I would also recommend, for your first apartment in the city, that you consider renting a room in an existing multi-room rental or, if you really want to live alone, consider subletting from someone else's lease. It's really hard to find an affordable apartment in Toronto right now, and it's especially hard when you're not familiar with the neighbourhoods and need to move quickly on listings so there's pressure to put up a lot of money on the spot (note that you should never rent anything sight-unseen). If you can find a listing for someone seeking a room-mate or a sublet, you can move in on an existing lease, get a feel for the city, then once you've got your bearings after a few months/your first year, you can strike out on your own or with people that you've met in your program. I would look on Facebook to see if there are any FB groups for your program, or you could ask to join Bunz Home Zone, which is a fabulous and huge FB community.
    Let me know if you have any specific renting criteria/priorities and I can try to tailor the advice a bit more! Good luck!
  17. Upvote
    surefire got a reaction from chillipimien27 in University of Toronto 2017   
    Hi everyone! Preemptive welcome to U of T!
    I just wanted to reach out and offer myself up as a resource; I'm in my 5th year as a PhD student at U of T and a Union steward for CUPE 3902 (the local that you would have membership in if you're doing any TA work) and I like helping out the new recruits where possible, just as kind senior grad students in my program once helped me out! Feel free to tag me in questions or PM me and I'll respond to the best of my abilities!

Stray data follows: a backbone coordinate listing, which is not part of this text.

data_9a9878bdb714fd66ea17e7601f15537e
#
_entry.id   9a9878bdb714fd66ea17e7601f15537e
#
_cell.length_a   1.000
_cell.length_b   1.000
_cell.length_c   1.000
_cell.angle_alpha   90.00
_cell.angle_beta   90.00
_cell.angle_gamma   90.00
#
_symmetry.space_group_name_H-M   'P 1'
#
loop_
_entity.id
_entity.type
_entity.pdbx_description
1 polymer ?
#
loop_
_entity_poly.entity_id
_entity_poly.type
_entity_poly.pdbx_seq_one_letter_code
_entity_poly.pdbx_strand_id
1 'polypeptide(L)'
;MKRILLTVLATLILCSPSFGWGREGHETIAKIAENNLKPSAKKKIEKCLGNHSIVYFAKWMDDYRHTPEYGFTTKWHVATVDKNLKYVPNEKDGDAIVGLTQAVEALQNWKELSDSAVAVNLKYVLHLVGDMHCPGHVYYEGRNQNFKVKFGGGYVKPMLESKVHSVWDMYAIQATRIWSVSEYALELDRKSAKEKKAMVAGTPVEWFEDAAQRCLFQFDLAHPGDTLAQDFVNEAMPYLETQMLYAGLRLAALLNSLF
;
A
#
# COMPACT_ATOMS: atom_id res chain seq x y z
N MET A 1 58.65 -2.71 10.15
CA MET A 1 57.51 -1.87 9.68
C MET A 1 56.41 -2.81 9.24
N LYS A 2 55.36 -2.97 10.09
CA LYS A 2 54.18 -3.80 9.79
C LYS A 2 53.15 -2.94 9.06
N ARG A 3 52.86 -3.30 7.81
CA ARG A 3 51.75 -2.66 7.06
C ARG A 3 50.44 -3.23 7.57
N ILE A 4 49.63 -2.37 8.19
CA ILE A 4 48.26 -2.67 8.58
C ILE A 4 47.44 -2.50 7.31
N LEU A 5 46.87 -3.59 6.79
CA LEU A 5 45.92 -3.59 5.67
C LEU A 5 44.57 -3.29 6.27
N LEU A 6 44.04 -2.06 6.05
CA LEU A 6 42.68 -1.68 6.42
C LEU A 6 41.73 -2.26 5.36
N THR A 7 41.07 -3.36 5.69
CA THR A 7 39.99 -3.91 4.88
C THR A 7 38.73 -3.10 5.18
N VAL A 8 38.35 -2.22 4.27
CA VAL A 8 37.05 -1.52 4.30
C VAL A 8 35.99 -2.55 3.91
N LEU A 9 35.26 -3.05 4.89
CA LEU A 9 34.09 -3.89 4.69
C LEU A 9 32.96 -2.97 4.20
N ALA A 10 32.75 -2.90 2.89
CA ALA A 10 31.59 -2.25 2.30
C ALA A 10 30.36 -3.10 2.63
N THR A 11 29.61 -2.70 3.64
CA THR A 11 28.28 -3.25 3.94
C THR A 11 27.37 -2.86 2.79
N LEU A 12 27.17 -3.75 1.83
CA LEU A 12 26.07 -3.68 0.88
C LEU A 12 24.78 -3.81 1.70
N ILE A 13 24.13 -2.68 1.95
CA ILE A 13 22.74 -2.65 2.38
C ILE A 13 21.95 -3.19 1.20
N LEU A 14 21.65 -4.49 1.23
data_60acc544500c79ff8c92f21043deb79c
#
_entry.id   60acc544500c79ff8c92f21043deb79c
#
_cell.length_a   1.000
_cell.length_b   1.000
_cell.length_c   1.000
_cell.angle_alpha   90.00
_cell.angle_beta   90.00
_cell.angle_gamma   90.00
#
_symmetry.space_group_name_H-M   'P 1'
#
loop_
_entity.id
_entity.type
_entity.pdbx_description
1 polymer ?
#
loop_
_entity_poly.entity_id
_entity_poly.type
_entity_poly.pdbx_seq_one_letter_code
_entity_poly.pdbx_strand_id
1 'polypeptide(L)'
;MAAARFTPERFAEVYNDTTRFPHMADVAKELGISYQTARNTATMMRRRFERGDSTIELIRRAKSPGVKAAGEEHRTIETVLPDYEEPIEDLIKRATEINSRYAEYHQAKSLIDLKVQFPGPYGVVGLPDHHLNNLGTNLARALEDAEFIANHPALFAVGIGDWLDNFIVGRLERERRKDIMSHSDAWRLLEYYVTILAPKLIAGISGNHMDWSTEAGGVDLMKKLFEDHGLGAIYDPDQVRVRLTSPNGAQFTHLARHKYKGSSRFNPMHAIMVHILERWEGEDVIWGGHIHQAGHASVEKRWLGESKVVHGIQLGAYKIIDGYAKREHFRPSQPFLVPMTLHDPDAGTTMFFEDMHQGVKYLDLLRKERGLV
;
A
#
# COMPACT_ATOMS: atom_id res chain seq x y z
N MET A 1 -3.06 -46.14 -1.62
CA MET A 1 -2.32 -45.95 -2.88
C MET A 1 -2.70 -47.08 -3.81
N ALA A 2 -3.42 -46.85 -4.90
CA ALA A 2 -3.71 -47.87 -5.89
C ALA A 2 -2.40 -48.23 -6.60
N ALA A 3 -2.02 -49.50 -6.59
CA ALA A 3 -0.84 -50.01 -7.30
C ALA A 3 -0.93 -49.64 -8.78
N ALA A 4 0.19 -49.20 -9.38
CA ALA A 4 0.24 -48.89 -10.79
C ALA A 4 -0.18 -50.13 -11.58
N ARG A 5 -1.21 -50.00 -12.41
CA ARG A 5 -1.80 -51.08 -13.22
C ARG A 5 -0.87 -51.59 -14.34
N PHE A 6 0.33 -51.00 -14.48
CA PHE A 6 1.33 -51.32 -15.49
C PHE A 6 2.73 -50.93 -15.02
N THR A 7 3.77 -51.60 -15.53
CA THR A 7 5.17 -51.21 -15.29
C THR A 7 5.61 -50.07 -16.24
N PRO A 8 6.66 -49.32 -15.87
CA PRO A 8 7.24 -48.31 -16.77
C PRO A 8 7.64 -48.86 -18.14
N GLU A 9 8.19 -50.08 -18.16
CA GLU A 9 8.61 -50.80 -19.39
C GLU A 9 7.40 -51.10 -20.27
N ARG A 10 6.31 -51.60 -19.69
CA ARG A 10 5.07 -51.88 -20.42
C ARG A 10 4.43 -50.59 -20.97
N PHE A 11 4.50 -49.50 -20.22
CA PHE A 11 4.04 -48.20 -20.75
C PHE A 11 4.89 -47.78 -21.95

Congrats and welcome!
     
  18. Upvote
    surefire got a reaction from serenade in Comps - how did you do it   
    FWIW, it sounds like you've got a good plan and a good sense of how to deliver on his expectations (talking to other students can be hard when you're feeling impostery but it's a smart move). I've written two comps, with 6 different committee members total, and part of the studying work is meeting with them and getting a good read on their expectations and then doing the work to deliver on them. I've had members that liked specificity, members that liked 'big picture' stuff, and one committee member who said that he thought that grad students played it too safe on comps and he'd be open to a creative/risky submission where I bash the classics (if I could support it) and had 'fun' with the material. Meeting with your committee member and strategizing is part of the work, so acknowledge yourself for putting the work in.
    Before I wrote my comps, a senior student in my department gave me insight on failing comps that made me feel immensely better during studying: (1) There are a number of acclaimed and accomplished scholars who failed their own comps whilst in grad school, it happens and struggling with comps doesn't make one an imposter, and (2) It's actually a pain in the ass to fail people; like, it's a lot of paperwork for committee members and a headache and a general time-sink and even the hard-ass faculty should recognize that there's little incentive to do so - if the committee says you're ready to defend and then you fail, it reflects poorly on them, so even if you put work in over the next few weeks and your committee member still doesn't think you're ready, try to see that as them doing you a solid, even if it's disappointing in the moment, and if they DO say you're ready, try to have faith in that, as they have some skin in the game on this too.
    Good luck!
  19. Upvote
    surefire got a reaction from steve3020 in Toronto, ON   
    Oh right! The SPT conversation! I remember that now! Congrats on your admit, lol! I was in Socio-Legal Studies at York.